Allāhu akbar kabīra, wal ḥamdu lillāhi kathīra, wa subḥāna Allāhi bukratan wa aṣīlā الله أكبر كبيرا والحمد لله كثيرا وسبحان الله بكرة وأصيلا
lā ilāha illā Allāh waḥdah(i) لا اله إلا الله وحده
Ṣadaqa wa`dah, wa naṣara abdah, wa 'a`azza jundahu wa ḥazama al-aḥzaba wahdah صدق وعده ونصر عبده وأعز جنده وهزم الأحزاب وحده
lā ilāha illā Allāh لا إله إلا الله
walā na`budu illā iyyāh ولا نعبد إلا إياه
Mukhliṣīn lahu ud-dīn wa law kariha al kāfirūn مخلصين له الدين ولو كره الكافرون
Allāhumma ṣallī `alā Sayyidinā Muḥammad, wa āla Sayyidinā Muḥammad, wa 'alā aṣḥabi Sayyidinā Muḥammad, wa `alā anṣāri Sayyidinā Muḥammad, wa `alā azwāji Sayyidinā Muḥammad, wa ala ḏurriyyati Sayyidinā Muḥammadin wa sallim taslīman kathīra اللهم صل على سيدنا محمد وعلى آل سيدنا محمد وعلى أصحاب سيدنا محمد وعلى أنصار سيدنا محمد وعلى أزواج سيدنا محمد وعلى ذرية سيدنا محمد وسلم تسليما كثيرا
Allah is the Greatest, Allah is the Greatest, Allah is the Greatest,
There is no deity but Allah
Allah is the Greatest, Allah is the Greatest
and to Allah goes all praise
Allah is the Greatest, all Praise is due to Him, And Glory to Allah, eventide and in the morning
There is no god, but Allah the Unique
He has fulfilled His Promise, and made Victorious His worshipper, and made Mighty His soldiers and defeated the confederates
There is no deity but Allah
He alone we worship
With sincere and exclusive devotion, even though the infidels hate it
O Allah, have Mercy on our Prophet Muhammad, and on the family of our Prophet Muhammad, and on the Companions of our Prophet Muhammad, and on the Helpers of our Prophet Muhammad, and on the wives of our Prophet Muhammad, and on the offspring of our Prophet Muhammad (SAW's), and Bestow upon them much peace

Traditions and practices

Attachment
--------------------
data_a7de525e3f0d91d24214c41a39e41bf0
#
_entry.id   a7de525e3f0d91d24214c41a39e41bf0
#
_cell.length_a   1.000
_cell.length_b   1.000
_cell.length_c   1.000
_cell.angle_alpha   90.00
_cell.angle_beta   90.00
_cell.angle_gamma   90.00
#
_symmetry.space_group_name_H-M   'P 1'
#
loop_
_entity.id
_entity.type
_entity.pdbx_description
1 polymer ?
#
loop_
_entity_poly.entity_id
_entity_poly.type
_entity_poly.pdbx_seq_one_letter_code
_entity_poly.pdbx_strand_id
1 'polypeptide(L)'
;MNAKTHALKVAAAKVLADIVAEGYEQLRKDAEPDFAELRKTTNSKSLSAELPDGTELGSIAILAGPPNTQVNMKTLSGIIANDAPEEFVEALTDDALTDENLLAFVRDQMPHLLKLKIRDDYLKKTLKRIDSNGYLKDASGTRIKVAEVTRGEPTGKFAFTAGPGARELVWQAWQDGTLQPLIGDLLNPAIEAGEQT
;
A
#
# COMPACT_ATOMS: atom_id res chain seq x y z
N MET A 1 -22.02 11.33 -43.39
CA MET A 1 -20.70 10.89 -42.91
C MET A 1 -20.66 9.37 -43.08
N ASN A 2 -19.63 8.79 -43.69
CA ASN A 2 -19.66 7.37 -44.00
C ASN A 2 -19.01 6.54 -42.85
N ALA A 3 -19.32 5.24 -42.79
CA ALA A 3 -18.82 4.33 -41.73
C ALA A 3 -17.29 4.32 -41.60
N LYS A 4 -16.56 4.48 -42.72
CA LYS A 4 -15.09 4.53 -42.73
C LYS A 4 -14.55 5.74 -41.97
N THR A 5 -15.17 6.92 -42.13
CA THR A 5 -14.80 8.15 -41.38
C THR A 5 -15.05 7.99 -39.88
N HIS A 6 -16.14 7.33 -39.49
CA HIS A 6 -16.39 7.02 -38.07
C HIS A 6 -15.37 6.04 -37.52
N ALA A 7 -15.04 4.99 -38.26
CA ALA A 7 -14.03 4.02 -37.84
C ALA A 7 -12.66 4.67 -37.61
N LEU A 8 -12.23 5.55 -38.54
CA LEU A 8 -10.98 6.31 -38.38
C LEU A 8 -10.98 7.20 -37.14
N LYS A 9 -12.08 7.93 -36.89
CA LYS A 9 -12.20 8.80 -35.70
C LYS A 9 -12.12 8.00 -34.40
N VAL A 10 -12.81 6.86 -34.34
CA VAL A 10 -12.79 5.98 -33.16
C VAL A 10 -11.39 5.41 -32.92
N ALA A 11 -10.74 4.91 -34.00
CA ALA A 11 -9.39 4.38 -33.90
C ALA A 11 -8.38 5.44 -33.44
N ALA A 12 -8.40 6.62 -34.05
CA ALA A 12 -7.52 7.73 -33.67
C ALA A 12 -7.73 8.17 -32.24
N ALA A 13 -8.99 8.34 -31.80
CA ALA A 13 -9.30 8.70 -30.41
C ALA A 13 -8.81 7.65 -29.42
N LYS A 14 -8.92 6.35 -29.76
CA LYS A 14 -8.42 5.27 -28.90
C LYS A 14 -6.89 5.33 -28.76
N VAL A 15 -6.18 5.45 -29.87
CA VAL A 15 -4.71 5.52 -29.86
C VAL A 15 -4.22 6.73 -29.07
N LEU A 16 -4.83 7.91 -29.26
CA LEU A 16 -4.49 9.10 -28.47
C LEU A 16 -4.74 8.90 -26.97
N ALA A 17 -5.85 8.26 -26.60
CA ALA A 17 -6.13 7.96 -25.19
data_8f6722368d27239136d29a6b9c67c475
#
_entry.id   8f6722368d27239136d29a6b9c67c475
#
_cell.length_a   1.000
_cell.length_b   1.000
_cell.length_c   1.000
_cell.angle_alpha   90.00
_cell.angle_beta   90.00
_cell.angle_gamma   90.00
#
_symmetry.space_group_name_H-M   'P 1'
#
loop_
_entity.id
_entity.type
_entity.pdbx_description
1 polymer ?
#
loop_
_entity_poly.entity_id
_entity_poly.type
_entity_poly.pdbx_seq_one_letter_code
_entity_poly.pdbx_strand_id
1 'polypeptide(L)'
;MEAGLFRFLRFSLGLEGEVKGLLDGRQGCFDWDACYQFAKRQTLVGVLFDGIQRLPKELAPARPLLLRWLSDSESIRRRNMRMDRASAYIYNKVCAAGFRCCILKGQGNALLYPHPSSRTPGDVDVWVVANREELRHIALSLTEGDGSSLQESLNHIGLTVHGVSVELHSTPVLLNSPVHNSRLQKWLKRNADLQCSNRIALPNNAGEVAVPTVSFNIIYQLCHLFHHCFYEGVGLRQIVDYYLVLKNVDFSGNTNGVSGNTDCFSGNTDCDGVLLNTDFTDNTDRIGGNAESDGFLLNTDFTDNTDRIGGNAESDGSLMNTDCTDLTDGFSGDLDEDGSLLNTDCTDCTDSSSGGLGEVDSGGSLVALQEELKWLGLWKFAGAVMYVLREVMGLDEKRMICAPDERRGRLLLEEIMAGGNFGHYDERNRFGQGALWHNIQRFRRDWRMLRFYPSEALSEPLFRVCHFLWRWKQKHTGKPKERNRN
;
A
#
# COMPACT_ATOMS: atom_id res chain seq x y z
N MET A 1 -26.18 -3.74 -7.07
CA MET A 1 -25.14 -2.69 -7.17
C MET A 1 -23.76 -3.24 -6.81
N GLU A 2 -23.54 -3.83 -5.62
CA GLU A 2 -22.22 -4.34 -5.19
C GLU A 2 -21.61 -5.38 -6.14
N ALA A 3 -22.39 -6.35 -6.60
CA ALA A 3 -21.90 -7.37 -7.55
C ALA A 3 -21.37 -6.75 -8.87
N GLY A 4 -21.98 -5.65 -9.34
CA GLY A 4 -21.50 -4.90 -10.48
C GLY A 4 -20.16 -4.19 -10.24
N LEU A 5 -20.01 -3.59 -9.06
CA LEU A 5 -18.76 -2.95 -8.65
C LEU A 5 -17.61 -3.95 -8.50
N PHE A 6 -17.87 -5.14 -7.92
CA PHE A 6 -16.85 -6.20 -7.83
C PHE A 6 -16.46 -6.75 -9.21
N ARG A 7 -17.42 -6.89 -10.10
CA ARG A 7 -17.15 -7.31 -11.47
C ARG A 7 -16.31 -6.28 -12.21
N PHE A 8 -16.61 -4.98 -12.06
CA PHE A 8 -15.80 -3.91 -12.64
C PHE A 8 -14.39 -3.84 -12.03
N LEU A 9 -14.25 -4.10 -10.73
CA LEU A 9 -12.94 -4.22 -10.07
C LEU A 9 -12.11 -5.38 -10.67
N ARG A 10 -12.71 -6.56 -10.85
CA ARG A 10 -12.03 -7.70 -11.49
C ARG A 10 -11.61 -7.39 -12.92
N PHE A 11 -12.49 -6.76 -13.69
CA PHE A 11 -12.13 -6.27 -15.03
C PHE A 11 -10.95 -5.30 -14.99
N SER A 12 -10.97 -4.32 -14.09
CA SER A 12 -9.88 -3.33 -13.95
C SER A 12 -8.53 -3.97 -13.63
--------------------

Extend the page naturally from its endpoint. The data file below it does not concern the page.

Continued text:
Men, women, and children are expected to dress in their finest clothing to perform Eid prayer (ṣalātu l-`Īdi) in a large congregation is an open area or mosque. Muslims who can afford to do so sacrifice their best domestic animals (usually sheep, but also camels, cows and goats) as a symbol of Ibrahim's sacrifice. The sacrificed animals, called uḍiyyah (Arabic: أضحية‎, also known as "al-qurbāni"), have to meet certain age and quality standards or else the animal is considered an unacceptable sacrifice. Generally, sacrificial animals must be at least one year of age.

The regular charitable practices of the Muslim community are demonstrated during Eid al-Adha by the concerted effort to see that no impoverished person is left without sacrificial food during these days.

During Eid al-Adha, distributing meat amongst the people, chanting Takbir out loud before the Eid prayer on the first day, and after prayers throughout the four days of Eid are considered essential parts of the festival. (See Takbir in "Traditions and practices" of Eid el-Fitr.) In some countries, families that do not own livestock can make a contribution to a charity that will provide meat to those who are in need.

Eid al-Adha in the Gregorian calendar